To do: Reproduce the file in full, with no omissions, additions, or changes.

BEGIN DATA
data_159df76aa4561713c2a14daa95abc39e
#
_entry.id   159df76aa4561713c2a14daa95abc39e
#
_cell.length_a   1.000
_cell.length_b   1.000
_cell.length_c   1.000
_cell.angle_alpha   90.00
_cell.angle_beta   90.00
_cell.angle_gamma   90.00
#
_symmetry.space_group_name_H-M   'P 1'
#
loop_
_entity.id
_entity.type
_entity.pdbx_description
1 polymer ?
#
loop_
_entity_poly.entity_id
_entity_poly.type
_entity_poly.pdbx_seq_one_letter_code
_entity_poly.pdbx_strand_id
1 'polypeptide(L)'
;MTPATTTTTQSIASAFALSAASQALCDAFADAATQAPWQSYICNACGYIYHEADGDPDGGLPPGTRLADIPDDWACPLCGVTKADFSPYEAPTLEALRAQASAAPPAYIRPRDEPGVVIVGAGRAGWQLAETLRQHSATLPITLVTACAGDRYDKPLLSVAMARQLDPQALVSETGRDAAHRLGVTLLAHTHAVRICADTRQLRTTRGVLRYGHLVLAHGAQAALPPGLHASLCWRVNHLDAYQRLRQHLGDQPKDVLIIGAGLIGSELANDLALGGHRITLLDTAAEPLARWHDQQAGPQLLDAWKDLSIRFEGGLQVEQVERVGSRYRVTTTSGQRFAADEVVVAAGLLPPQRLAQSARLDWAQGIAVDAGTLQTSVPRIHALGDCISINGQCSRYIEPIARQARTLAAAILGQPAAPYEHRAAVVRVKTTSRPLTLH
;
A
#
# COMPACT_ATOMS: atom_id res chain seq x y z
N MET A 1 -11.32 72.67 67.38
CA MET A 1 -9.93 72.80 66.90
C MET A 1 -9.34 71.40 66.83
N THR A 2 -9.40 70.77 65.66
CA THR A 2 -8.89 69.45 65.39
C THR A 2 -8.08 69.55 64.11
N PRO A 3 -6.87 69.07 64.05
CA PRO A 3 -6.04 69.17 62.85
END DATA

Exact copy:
data_159df76aa4561713c2a14daa95abc39e
#
_entry.id   159df76aa4561713c2a14daa95abc39e
#
_cell.length_a   1.000
_cell.length_b   1.000
_cell.length_c   1.000
_cell.angle_alpha   90.00
_cell.angle_beta   90.00
_cell.angle_gamma   90.00
#
_symmetry.space_group_name_H-M   'P 1'
#
loop_
_entity.id
_entity.type
_entity.pdbx_description
1 polymer ?
#
loop_
_entity_poly.entity_id
_entity_poly.type
_entity_poly.pdbx_seq_one_letter_code
_entity_poly.pdbx_strand_id
1 'polypeptide(L)'
;MTPATTTTTQSIASAFALSAASQALCDAFADAATQAPWQSYICNACGYIYHEADGDPDGGLPPGTRLADIPDDWACPLCGVTKADFSPYEAPTLEALRAQASAAPPAYIRPRDEPGVVIVGAGRAGWQLAETLRQHSATLPITLVTACAGDRYDKPLLSVAMARQLDPQALVSETGRDAAHRLGVTLLAHTHAVRICADTRQLRTTRGVLRYGHLVLAHGAQAALPPGLHASLCWRVNHLDAYQRLRQHLGDQPKDVLIIGAGLIGSELANDLALGGHRITLLDTAAEPLARWHDQQAGPQLLDAWKDLSIRFEGGLQVEQVERVGSRYRVTTTSGQRFAADEVVVAAGLLPPQRLAQSARLDWAQGIAVDAGTLQTSVPRIHALGDCISINGQCSRYIEPIARQARTLAAAILGQPAAPYEHRAAVVRVKTTSRPLTLH
;
A
#
# COMPACT_ATOMS: atom_id res chain seq x y z
N MET A 1 -11.32 72.67 67.38
CA MET A 1 -9.93 72.80 66.90
C MET A 1 -9.34 71.40 66.83
N THR A 2 -9.40 70.77 65.66
CA THR A 2 -8.89 69.45 65.39
C THR A 2 -8.08 69.55 64.11
N PRO A 3 -6.87 69.07 64.05
CA PRO A 3 -6.04 69.17 62.85